I have read a lot of threads to determine all the different options. I just wondered how others with experience (knowing what you know now) would enter the EAA speciality if all they had was what I had, and perhaps some had started with equipment similar to mine and made mistakes along the way that perhaps I could avoid.
Here is my take as somebody pretty new the EAA. I did alot of homework like you did but I did not have any existing equipment to try to maybe use. So I was starting with a clean slate and I think that made my decision a little easier. So here it goes (in no particular order)
1. EAA is about seeing some cool stuff in as close to real-time as possible. It is about viewing. Not imaging. Although I and many others like to capture screen shots to show friends and family and to post on this forum
2. Since we are NOT trying to create an award-winning image, our setup can be ALOT simpler. While an equatorial mount can certainly be used, an Alt-Az works very well. We are using very short exposures so any field rotation is easily handled by the stacking software. Again, since EAA is about about just viewing, why bother with doing a polar alignment and heavy counter-weights. I know alot of people will take issue with this, but I firmly believe in the KISS principle. And that means no guiding either.
3. A fast scope really helps. Many use an SCT which are natively f10 but we all use either a traditional focal reducer or a HyperStar. Doing EAA at F10 is no fun. With my Hyperstar and f2, things can literally pop right up on the screen. It is amazing.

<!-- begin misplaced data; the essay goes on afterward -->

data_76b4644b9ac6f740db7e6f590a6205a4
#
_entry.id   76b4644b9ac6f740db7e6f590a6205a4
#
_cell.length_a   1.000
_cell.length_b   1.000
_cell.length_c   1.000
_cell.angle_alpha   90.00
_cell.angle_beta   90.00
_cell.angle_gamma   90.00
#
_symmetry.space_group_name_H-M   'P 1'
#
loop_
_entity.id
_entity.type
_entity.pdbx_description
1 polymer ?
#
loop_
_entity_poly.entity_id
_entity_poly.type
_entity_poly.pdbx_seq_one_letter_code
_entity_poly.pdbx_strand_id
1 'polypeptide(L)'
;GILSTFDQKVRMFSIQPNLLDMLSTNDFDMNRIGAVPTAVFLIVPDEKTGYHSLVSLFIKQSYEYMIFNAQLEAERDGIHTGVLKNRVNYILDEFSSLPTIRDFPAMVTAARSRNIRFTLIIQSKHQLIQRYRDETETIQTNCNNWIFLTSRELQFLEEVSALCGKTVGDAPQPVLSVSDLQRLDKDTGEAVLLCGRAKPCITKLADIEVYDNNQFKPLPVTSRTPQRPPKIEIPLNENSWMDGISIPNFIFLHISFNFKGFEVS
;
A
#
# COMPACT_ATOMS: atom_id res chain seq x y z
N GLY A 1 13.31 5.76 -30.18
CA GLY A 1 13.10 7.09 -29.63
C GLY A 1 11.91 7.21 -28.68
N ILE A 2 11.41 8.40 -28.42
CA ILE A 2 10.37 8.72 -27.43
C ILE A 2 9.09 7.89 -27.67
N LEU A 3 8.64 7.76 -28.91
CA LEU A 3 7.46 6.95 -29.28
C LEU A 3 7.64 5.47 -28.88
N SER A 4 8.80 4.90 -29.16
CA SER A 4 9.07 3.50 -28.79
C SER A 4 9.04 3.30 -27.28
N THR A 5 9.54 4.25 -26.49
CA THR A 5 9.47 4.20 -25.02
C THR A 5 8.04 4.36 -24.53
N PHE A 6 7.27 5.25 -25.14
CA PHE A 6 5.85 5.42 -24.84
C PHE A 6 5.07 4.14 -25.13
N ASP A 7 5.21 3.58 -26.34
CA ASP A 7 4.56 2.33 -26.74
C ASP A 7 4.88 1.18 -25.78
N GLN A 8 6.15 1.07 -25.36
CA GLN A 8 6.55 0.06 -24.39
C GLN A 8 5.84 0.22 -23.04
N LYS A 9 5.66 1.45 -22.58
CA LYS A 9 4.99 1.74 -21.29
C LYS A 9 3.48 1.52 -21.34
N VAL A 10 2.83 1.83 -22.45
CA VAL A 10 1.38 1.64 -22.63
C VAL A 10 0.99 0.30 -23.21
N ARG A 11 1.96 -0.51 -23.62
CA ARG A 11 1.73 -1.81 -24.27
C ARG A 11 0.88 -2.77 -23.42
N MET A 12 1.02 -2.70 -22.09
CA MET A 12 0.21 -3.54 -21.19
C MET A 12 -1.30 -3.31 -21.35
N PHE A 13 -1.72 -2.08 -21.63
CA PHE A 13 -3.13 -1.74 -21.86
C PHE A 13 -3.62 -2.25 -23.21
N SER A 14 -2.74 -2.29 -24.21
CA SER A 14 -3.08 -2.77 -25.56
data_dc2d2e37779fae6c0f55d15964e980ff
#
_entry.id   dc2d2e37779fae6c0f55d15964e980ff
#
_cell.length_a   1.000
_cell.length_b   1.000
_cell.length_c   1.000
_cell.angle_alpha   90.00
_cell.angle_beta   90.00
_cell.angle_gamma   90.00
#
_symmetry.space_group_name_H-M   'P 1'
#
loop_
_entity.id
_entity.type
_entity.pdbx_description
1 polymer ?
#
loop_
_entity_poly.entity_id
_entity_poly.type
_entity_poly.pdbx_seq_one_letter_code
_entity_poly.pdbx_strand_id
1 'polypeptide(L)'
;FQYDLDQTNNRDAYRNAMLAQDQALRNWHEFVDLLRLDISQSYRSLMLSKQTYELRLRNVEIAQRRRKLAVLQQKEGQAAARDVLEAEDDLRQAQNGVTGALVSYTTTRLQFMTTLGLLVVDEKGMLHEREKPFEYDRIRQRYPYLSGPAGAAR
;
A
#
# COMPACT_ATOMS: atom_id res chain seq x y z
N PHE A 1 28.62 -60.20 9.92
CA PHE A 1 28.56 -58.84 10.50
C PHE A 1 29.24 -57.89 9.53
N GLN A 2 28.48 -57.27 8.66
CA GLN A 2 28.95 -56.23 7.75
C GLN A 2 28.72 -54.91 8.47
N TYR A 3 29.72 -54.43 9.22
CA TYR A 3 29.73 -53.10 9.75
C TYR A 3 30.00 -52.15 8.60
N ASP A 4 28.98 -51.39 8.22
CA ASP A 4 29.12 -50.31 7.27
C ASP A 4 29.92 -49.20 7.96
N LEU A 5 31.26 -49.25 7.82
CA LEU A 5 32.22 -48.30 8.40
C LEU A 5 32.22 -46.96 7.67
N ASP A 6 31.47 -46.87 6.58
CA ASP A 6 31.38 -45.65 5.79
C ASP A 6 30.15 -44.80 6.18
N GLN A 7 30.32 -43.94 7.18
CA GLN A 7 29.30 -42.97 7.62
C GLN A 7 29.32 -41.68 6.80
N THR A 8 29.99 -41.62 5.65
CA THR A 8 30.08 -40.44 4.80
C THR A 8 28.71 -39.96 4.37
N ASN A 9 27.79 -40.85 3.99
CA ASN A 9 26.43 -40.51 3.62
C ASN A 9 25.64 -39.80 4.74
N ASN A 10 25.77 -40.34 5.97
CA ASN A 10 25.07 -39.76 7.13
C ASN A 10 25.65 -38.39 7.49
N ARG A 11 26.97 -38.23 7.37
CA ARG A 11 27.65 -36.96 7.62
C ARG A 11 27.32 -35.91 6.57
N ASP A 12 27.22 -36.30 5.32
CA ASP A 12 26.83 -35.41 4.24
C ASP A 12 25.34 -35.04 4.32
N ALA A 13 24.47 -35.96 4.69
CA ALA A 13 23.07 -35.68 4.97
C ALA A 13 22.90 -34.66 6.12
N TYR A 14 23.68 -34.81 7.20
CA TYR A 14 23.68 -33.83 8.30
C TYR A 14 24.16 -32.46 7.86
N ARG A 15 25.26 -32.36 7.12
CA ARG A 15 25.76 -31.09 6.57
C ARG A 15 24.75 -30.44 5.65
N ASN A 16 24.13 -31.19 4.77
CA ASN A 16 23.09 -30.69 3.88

4. There are dozens of cameras to choose from. The majority of people probably use a ZWO camera and SharpCap. They work together really well but there are other options and other vendors provide their own software (such as Atik).
5. You must match your camera carefully to your optics. Image scale is important but the resulting FOV is also very important. It can be really hard to find objects if your FOV is very small. So that means you need to know about the camera's pixel size, resolution and overall sensor size. It is not too complicated but it is important.
6. You do need a pretty decent PC but the little mini in my signature handles SharpCap and Stellarium with no problem at all. Many of the new cameras use USB3 so make sure the computer has that.
7. You will want a motorized, tracking mount. I believe there is one guy on this forum that does some pretty amazing stuff with a manual mount, but that is the exception to the rule.
8. I am not qualified to comment on the equipment that you have, but there is no reason why you can't start with what you have and see how it works. EAA is not inexpensive. Most will describe it as a money pit. I am the kind of person who likes to jump right in so I didn't spare any expense. I started with an Evo 8 + ASI 294MC + Hyperstar. That was about $4000 to get going but I am really happy I did. The setup works great with no hassles and when you get so few actual clear nights, it is nice to not worry about your equipment.
9. Eventually you may decided to remote control your setup so you can operate it from the comfort of your living room when it is freezing outside. I would suggest that you not worry about that now as it does complicate the setup. It is really great but I would concentrate on just getting a workable system first, and then automate it later.
Just my two cents. I hope it helps. EAA is really great. I wouldn't be able to see anything where I live so it has really opened up this amazing hobby to me and alot of others.
Edited by descott12, 12 May 2019 - 12:25 PM.